And whether or not the film may or may not be dated isn’t even the film’s biggest flaw — that would be Rod Serling’s (best known for “The Twilight Zone,” obviously) script and the unconvincing deus ex machina ending. A lot was changed from the source material, actually, most notably the ending where General Scott gets into a car and simply drives home—his name disgraced and career over after his plan has been outed—whereas in the novel Scott drives his car head-on into another car, killing himself. There’s also the matter of the totally unconvincing subplot concerning General Scott’s former mistress, which feels like nothing more than a way to shoehorn Ava Gardner into the film (otherwise it would have been all men in the film). In addition to these flaws, the film is just too talky in parts and is a bit of a slog through the middle portions where it becomes a pretty dull procedural, but that soggy middle is bookended by some great moments that make the film worth seeking out (and make it so much more than a mere Manchurian clone). 

The opening of Seven Days in May — a protest outside of the White House (which was legitimately shot outside of the front gate of the White House without problems thanks to Pierre Salinger’s, President Kennedy’s Press Secretary, insistence that President Kennedy wanted the film made) gone awry — is one of Frankenheimer’s standout setpieces. It’s really the primary reason to check out the film. In my previous essay on The Manchurian Candidate, I brought up the quote from Jonathan Rosenbaum where he said that The Manchurian Candidate could “conceivably be the only commercial American film linked to the French New Wave.” Here, that link is more overt than ever. The immediacy Frankenheimer and his DP Ellsworth Fredericks give the scene and the way they free their camera from the tripod is really quite jarring when you consider the small, talky movie that follows.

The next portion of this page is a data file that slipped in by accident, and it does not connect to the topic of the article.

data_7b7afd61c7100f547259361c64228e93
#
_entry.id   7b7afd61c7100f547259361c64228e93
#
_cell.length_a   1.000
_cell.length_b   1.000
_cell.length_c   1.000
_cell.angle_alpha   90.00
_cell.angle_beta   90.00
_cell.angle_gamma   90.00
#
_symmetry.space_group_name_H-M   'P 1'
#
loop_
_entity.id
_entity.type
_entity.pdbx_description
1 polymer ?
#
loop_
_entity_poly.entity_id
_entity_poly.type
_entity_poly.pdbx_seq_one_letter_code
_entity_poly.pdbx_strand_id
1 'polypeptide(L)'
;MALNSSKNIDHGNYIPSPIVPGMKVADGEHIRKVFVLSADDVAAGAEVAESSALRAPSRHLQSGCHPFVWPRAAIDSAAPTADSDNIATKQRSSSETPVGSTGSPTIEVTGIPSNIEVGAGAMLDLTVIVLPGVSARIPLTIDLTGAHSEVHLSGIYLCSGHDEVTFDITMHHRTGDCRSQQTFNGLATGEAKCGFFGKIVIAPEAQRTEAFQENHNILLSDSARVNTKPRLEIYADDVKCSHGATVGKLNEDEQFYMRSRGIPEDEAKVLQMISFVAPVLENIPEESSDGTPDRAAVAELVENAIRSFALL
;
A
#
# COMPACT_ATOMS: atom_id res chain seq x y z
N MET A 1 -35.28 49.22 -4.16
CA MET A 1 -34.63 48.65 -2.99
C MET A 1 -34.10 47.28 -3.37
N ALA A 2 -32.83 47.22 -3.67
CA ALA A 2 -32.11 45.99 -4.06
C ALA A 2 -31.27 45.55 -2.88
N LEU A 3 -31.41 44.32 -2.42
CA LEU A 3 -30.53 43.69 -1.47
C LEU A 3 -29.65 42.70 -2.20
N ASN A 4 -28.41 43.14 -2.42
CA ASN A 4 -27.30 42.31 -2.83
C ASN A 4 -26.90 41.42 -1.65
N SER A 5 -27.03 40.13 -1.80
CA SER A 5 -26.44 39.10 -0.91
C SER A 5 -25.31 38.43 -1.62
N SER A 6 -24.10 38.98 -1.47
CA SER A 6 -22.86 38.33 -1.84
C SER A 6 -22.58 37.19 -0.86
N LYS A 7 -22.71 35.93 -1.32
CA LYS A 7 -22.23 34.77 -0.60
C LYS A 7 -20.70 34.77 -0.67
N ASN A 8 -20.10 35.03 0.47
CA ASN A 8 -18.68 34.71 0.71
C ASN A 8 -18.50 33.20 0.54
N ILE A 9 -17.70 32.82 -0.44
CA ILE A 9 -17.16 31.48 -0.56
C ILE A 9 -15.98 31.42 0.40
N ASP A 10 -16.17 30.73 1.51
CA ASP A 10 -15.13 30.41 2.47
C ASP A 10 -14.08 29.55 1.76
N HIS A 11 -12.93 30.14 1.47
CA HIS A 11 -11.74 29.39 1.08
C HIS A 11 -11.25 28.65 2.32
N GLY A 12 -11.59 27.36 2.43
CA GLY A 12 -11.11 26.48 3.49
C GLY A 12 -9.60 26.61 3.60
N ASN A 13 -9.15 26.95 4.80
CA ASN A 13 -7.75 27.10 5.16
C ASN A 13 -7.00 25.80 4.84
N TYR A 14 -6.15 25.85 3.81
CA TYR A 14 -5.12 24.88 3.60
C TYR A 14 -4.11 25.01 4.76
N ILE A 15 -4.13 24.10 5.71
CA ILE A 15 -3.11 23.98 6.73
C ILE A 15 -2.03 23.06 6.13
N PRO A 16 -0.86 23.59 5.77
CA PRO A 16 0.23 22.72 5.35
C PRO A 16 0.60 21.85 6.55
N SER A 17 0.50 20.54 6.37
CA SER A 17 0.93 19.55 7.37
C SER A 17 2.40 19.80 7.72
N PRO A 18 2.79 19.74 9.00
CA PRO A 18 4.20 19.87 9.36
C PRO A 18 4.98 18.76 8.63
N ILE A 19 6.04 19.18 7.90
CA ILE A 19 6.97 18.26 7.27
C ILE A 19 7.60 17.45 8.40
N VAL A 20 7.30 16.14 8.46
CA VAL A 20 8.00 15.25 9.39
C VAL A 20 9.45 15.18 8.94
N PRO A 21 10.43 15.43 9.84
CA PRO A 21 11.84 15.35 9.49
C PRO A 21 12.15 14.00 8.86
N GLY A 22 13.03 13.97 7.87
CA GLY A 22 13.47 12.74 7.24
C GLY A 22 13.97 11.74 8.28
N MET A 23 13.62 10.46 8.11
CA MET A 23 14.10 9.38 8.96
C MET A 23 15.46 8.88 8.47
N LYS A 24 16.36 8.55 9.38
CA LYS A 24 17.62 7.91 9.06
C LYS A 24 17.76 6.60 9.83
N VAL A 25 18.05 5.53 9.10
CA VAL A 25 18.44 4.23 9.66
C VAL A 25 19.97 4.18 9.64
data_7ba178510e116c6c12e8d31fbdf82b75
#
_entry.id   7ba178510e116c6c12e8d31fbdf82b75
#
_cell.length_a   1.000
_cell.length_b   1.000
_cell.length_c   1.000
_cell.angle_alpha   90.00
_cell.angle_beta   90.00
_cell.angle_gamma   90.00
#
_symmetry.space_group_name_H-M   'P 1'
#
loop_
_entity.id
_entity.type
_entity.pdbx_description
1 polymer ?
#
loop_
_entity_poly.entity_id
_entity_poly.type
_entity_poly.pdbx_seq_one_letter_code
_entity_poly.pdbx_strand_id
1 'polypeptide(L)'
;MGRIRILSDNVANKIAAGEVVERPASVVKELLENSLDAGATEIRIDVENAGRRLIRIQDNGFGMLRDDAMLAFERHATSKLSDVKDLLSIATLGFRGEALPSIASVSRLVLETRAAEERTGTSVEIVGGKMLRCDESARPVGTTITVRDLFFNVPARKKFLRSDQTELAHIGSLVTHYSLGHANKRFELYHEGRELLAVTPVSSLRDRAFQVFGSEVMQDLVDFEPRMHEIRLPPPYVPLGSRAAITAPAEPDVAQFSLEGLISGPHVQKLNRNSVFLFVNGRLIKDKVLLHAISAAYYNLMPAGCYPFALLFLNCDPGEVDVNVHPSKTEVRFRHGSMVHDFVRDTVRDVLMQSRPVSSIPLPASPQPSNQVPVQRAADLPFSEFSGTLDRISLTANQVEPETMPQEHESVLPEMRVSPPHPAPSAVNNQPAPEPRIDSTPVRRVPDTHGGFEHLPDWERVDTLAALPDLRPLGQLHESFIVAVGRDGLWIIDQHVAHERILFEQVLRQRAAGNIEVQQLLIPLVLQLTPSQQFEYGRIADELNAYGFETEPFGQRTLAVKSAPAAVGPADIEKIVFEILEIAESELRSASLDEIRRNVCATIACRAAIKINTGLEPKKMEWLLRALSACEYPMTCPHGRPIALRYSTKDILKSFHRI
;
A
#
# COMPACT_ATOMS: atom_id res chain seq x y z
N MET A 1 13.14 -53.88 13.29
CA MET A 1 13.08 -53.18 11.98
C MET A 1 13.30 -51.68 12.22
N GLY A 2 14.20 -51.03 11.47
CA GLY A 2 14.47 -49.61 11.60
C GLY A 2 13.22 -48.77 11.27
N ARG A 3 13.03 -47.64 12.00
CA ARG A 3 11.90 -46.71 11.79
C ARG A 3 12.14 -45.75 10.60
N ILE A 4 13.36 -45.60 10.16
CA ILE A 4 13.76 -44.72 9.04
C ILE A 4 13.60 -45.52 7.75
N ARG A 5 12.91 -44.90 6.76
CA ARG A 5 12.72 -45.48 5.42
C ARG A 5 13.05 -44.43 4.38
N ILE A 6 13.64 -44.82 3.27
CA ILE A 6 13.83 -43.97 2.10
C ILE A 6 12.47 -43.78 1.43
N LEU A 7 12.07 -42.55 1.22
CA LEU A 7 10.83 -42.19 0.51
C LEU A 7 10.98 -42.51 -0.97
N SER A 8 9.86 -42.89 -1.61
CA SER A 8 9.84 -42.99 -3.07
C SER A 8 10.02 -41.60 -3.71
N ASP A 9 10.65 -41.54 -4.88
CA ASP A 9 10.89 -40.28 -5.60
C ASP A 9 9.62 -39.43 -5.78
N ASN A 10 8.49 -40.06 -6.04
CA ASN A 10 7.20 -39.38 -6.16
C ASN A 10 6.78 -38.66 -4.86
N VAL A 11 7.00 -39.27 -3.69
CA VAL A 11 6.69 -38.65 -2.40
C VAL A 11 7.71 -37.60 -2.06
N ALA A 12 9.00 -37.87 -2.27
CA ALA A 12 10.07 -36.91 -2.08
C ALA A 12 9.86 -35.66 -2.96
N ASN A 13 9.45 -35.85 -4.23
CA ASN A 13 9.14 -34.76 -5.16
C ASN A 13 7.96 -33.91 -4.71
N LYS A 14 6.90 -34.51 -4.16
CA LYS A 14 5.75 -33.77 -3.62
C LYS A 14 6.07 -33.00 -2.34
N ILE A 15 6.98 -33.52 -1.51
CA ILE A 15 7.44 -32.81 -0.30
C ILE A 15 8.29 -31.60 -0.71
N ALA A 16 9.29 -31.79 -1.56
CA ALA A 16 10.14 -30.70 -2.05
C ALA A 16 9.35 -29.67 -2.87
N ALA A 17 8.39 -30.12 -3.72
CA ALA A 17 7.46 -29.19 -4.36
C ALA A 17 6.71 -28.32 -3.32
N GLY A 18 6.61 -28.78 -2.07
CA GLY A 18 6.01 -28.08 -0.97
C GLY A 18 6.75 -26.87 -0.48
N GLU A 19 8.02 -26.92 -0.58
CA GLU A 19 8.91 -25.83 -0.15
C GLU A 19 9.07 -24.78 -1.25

Here, Frankenheimer once again relies on his experiences with live television as he moves through the crowd of protesters, making it feel like we’re right there in the fight, and at one point even mounts his camera on the back of police motorcycle. The scene is chaotic (and reminds the viewer of the aesthetic choices used in the fantastic ending to Manchurian), and it is no doubt exciting stuff for the time, but, unfortunately, it is also the most exciting and intriguing thing about the film as every scene that follows fails to live up to this great opening.

Frankenheimer's style of direction is perfect for this film. He uses the same framing techniques and deep focus and wide-angle shots as well as low camera angles that he’s used in all of his previous films. He also worries about the filmmaking and lets his actors act. In an interview with Frank Sinatra on the DVD for The Manchurian Candidate, Sinatra noted how impressed he was with Frankenheimer that he trusted his actors to make the right choices when it came to the script. This is probably because Frankenheimer is a director that is more concerned with the technical aspects of the film than with choices the actors make (why else would he continue to work with Burt Lancaster when the two didn’t really see eye-to-eye?) , and even though the opening scene is a great example of Frankenheimer’s gift for memorable setpieces, Seven Days in May is also a great showcase for its actors, showing that Frankenheimer could facilitate some great performances out of a low key character drama.